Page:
Food and drink are important aspects of material culture. Cultural norms define the boundaries of what we believe is acceptable to eat while other potential food sources that fall outside these boundaries are seen as strange or weird. When I travel I push myself to challenge the norms defined by my culture by seeking out meals that would never be served at my family's dinner table. This is part one of a three part series of the weirdest foods I've eaten.
A relatively tame way to begin this list is with my experience eating the iconic Australian Marsupial: the Kangaroo. While eating kangaroo meat isn't all that common in Australia it can be found in most supermarkets. My first taste of Roo meat was in the for of Kangaroo sausages, aptly labelled 'Kanga Bangers.' The sausages were very tasty and lean, prompting me to seek out Kangaroo steak on my next visit to the supermarket. The steak tasted similar to beef-steak, as kangaroo is a red meat, but stronger in flavour than the meat from commercially raised food animals. Although many people find kangaroos to be too cute for consumption Kangaroo meat is high in protein and low in fat (about 2%) and has been attributed with a wide range of health benefits including anti-carcinogenic and anti-diabetes properties. I personally have no trouble eating both 'Kanga' and 'Roo' of the "Winnie the Pooh" stories because if they are anything like the other kangaroos I have encountered, they will be delicious.
Known as maatjesharing in Dutch, soused herring is gross. While many people may not find this to be particularity weird or gross, soused-herring was one of the least enjoyable things I ate in europe. I bought a herring sandwich in Amsterdam after my friend informed me that it was a famous Dutch food. I ignored the fact that I don't particularly enjoy fish to experience the local culinary culture. I should have stuck to fries and mayo. Soused herring or Maatjesharing is a type of pickled herring prepared by preserving raw herring with salt followed by brine. The liver and pancreas are left in the fish during the salt-curing process because they release enzymes essential for flavour. The herrings are then placed in the brine for approximately 5 days, traditionally in oak casks. They require no further preparation after fillet and skin removal and can be eaten as a between meal snack with a few finely cut raw onions or as a sandwich. So maybe it isn't all that weird but I didn't like the texture or the taste.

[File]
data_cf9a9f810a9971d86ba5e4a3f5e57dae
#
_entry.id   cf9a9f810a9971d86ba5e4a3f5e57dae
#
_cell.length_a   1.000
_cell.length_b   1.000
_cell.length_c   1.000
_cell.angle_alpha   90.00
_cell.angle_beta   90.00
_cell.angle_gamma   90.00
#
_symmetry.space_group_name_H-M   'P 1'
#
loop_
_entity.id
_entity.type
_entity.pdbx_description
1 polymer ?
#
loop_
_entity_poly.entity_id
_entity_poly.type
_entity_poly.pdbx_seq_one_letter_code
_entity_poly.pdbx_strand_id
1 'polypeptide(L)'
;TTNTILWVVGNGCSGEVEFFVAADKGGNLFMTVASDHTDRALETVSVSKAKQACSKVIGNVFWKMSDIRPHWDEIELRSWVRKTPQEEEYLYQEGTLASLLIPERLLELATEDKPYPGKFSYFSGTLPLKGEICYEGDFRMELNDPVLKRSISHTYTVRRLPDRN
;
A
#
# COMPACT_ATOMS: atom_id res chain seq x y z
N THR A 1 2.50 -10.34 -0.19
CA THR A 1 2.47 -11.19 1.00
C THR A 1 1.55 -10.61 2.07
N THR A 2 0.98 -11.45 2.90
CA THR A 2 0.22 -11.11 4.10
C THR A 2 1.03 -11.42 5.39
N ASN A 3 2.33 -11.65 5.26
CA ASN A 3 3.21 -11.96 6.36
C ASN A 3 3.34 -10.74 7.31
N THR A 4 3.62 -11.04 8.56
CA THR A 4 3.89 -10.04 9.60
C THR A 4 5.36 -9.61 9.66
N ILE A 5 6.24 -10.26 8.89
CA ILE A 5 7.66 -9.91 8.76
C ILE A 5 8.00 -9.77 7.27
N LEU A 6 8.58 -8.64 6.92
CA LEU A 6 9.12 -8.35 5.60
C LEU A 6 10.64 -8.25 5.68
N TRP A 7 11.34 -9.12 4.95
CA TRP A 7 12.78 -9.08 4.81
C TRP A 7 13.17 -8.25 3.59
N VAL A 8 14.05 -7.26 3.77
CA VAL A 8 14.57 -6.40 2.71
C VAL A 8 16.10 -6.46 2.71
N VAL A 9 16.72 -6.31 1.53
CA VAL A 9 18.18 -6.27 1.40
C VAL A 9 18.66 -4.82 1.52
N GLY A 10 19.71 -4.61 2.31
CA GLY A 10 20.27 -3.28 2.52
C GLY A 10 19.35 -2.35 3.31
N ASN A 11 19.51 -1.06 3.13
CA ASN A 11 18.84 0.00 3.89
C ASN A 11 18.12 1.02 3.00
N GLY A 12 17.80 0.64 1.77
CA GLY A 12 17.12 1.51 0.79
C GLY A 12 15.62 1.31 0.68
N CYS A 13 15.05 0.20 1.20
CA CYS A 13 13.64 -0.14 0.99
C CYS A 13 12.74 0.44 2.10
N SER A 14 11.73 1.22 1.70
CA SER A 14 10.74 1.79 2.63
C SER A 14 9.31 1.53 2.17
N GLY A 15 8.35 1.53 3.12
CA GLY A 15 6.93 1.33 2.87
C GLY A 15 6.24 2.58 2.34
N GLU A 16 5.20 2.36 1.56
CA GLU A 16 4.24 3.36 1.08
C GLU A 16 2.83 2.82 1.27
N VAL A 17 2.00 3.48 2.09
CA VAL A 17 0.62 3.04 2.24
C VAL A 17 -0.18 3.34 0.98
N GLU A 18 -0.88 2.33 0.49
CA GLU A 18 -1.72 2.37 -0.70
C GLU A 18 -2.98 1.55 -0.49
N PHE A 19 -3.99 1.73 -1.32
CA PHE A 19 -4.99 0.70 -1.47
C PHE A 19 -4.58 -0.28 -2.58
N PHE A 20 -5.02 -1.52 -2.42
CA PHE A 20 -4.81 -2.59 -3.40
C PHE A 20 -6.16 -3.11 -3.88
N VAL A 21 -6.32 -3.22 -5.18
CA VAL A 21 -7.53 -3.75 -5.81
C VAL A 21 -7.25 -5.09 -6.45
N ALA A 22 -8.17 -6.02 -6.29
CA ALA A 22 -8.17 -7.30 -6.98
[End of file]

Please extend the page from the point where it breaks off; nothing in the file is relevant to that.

When I was in Beijing I found that many interesting foods served on a stick. I was most intrigued by the big black scorpions of which I promptly purchased one. After selecting the skewered scorpion of my choice the 'chef' tossed it into the deep fryer. After a few minutes I was handed the skewer. At first I didn't know how to go about eating the giant bug but eventually I took a bite of one of the large claws. It was crunchy at first and then somewhat chewy. I was actually disappointed that I couldn't find much flavour, other than from the fat it was fried in (I was kinda hoping it would be like a little lobster). Overall, it was nothing to be afraid of, and what looks cooler than chomping into a massive scorpion?
Now everybody is aware that frog-legs are an iconic part of French cuisine; however I was not in France when I tried frog meat, and it was not only the legs. The frog I ate was battered and fried whole at a street-side vendor's stand in Phnom Penh, Cambodia. Turns out that chicken tastes like frog, except I found the frog meat to be somewhat slipperier (or moist I suppose). Pretty good little snack actually although I didn't eat the entire frog.
Admittedly, I did not actually try these while travelling. I recall seeing them while I was in China but I didn't get around to tasting one. It was only when I was back in Vancouver that I managed to convince myself to buy a 4-pack from a China-town supermarket. The exterior of the egg's shells seems innocent enough; slightly grey but nothing too concerning. The eggs offputting qualities are only revealed once the shell is removed. made by preserving duck, chicken or quail eggs in a mixture of clay, ash, salt, lime, and rice hulls for several weeks, the yolk becomes a dark green, cream-like substance with a strong odor of sulphur and ammonia (or piss), while the white becomes a dark brown, transparent jelly with little flavour. The sight of the egg alone is enough to turn most westerners away, but in truth the taste wasn't entirely bad. I was able to eat most of an egg and found that it mostly tasted like a hard-boiled egg (which I'm not a fan of).
No, not hot-dogs but hot dog. Thats right dog meat, man's most delicious friend. It turns out dog meat is popular in northern Vietnam so, naturally, when I was in Hanoi I knew I had to try it. After a long day of wandering around Hanoi I stumbled upon a vendor with, what can only be described as, a spit roasted dog (in tact, head and all) on a platter. I wasn't really prepared for how the cooked dog would be presented. But alas, I pointed to the dog and indicated that I wanted some, at which point the vendor brought out a cleaver and hacked up some meat from a previously dismantled dog. I was given a bag which included a decent portion of meat as well as some sausage (made from the dog's intestines). I found the flavour to be similar to mutton, which was kinda odd. All-in-all a nice little lunch. Now, before you assume that I'm an evil dog hating monster hear me out. I like dogs and grew up with a pet dog at home, but I also like cows and pigs and don't have much against chickens either. I have no problem separating food from pets and these dogs were bred for food.
Tune-in for Part 2 featuring Tarantulas, snakes and more!!